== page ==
An important part of any ag retailer’s daily quest to remain secure is keeping tight control over safety concerns. Indeed, many retailers place as much emphasis on safety measures as their security ones.
“Safety is everyone’s concern at McGregor,” says Tom Zornes, office manager for The McGregor Co. in Oakesdale, WA. “Once employees are hired by us, they are not permitted to work in the field until they have all the necessary licenses and are trained regarding the proper and safe handling, mixing, and delivering of all products.”
Here we focus the spotlight on how ag retailers manage their safety protocols.
1. Have Plenty Of Safety Equipment On-Site
By law, ag retailers are required to have certain safety devices at their facilities. These include several strategically placed fire extinguishers and fresh water reserves on anhydrous ammonia nurse tanks. However, there are other items of safety equipment to have on hand as well such as gas masks and eye buffer solution.
In addition, says Jeff Black, area manager for Oakesdale McGregor, retailers should keep a spill kit at their facility to handle product mishaps.
“Ideally, this kit should be located somewhere where anyone can get to it at a moment’s notice and contain all the safety items needed to safely clean up a spill,” says Black.
2. Install Permanent Safety Stations Where Needed
Besides having various pieces of safety equipment on-site, retailers also need to have several fixed safety stations on their grounds. In most instances, these should include plenty of eye wash stations and safety showers located near hazardous materials.
“It’s very important to have showers and eye washes in as many places as you can,” says Garry Rasmussen, unit supervisor for Simplot Grower Solutions, Berea, NE. “These should be periodically checked by someone at your facility to make certain that they are working properly and the water they dispense is clean.”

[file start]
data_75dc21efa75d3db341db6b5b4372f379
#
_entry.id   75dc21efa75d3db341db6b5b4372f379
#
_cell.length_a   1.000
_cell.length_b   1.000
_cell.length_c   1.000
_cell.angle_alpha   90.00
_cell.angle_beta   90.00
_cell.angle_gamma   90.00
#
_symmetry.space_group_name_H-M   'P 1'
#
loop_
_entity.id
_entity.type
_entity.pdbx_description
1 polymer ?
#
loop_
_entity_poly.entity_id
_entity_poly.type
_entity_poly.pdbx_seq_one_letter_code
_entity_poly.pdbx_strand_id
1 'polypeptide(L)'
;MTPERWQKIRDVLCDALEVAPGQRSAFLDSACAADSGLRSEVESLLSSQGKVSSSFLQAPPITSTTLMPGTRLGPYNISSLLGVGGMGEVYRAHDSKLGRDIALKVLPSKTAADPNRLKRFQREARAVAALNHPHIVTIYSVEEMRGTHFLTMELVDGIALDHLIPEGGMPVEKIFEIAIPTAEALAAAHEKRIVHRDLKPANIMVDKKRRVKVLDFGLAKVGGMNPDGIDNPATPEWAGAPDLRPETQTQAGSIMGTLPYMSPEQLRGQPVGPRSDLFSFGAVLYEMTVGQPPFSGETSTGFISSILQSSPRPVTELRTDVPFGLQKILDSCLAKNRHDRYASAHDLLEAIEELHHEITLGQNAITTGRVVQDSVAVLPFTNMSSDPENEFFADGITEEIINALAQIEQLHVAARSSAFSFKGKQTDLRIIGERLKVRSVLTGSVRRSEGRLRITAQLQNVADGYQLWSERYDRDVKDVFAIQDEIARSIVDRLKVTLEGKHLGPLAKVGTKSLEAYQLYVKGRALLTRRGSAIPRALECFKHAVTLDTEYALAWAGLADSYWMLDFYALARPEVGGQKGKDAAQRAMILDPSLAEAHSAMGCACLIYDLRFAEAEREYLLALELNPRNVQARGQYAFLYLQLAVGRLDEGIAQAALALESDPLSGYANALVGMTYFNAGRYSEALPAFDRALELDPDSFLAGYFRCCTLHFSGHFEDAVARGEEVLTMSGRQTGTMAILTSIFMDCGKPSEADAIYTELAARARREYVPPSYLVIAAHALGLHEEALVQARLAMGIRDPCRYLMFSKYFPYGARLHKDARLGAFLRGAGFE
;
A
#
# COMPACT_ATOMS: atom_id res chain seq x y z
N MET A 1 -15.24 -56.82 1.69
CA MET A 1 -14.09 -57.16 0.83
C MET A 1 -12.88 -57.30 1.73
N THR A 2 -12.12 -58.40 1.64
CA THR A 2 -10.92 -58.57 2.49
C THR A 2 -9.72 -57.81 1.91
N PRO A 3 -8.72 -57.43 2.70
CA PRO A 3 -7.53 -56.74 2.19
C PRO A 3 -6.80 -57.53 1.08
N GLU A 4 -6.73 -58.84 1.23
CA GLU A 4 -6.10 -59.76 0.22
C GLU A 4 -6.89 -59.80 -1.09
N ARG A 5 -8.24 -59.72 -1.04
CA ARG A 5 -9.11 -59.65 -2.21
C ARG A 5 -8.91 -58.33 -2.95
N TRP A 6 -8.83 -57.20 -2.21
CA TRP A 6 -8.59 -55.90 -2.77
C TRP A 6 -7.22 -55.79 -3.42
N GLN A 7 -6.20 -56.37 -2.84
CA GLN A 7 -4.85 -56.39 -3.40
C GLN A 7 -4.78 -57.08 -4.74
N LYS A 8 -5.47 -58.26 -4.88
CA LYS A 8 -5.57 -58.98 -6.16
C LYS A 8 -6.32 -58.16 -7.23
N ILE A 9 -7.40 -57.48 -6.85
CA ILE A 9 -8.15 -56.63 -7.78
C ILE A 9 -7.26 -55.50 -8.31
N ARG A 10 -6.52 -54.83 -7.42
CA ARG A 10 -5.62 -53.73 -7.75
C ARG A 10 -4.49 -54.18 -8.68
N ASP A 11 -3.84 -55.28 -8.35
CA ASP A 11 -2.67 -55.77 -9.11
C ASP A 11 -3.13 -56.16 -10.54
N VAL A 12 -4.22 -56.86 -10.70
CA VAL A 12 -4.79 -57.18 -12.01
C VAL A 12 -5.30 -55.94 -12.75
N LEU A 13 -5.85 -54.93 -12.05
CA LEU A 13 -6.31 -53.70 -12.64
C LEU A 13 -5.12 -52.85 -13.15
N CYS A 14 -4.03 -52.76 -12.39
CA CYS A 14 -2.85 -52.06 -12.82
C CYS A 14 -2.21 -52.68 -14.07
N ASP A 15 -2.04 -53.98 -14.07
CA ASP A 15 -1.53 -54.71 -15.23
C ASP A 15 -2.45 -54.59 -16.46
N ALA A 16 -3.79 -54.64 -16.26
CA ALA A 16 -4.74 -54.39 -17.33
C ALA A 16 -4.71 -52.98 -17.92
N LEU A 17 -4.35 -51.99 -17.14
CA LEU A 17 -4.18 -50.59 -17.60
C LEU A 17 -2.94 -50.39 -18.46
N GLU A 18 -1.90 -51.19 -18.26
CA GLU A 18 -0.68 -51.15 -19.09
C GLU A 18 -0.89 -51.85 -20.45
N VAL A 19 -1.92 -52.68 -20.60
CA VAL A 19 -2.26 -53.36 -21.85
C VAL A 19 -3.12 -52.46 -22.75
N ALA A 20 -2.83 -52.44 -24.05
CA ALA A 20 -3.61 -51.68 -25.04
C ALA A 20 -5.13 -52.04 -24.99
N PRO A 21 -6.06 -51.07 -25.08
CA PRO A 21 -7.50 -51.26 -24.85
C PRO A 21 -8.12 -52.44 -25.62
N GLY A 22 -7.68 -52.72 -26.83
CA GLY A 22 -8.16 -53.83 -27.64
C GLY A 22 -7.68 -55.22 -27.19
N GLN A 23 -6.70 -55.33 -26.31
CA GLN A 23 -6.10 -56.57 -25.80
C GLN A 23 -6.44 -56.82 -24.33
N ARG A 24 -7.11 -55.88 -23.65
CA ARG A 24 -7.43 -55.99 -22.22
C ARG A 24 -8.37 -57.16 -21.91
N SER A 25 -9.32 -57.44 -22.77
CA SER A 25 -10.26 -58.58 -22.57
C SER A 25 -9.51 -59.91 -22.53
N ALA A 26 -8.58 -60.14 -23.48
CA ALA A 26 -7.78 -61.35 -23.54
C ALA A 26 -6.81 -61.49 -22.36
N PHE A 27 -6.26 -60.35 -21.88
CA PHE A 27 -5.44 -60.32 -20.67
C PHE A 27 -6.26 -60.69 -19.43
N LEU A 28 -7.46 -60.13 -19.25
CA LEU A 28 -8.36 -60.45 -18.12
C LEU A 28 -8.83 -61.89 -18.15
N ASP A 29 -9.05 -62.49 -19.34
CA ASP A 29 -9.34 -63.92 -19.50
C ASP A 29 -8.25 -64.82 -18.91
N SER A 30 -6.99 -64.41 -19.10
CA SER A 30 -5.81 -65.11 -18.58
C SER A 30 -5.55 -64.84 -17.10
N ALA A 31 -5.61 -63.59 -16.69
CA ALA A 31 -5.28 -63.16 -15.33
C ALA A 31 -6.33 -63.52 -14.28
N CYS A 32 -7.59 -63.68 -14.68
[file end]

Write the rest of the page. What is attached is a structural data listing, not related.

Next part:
3. Regularly Conduct Employee Safety Training
According to ag retailers, having the proper safety equipment on-hand is important, but having employees that know what they are doing is more so. For this reason, industry insiders say that regularly holding employee safety training is very important to maintaining a safe working environment.
“Wisconsin River Agronomy places an important emphasis on employee training, including in-depth mandatory safety training for all employees prior to the spring planting season,” says Scott Firlus, agronomy manager for Wisconsin River Agronomy, LLC, Adams, WI. “Employees are given detailed right-to-know information on the clean-up of dry fertilizer spills, including how to report any spills on-farm or in transit.”
4. Bring In Outside Emergency Responders For Training
As a final step toward safety preparedness, ag retailers need to involve their employees with local emergency personnel. This can range from an informal gathering a few times per year to extensive safety drills being conducted at the facility.
“Our local volunteer fire department, as well as the city, has been actively involved with our emergency response plan,” says McGregor’s Zornes. “I worked on the steering committee for developing the Whitman County Hazardous Mitigation Plan and have worked with the city and county on emergency preparedness and emergency response issues.”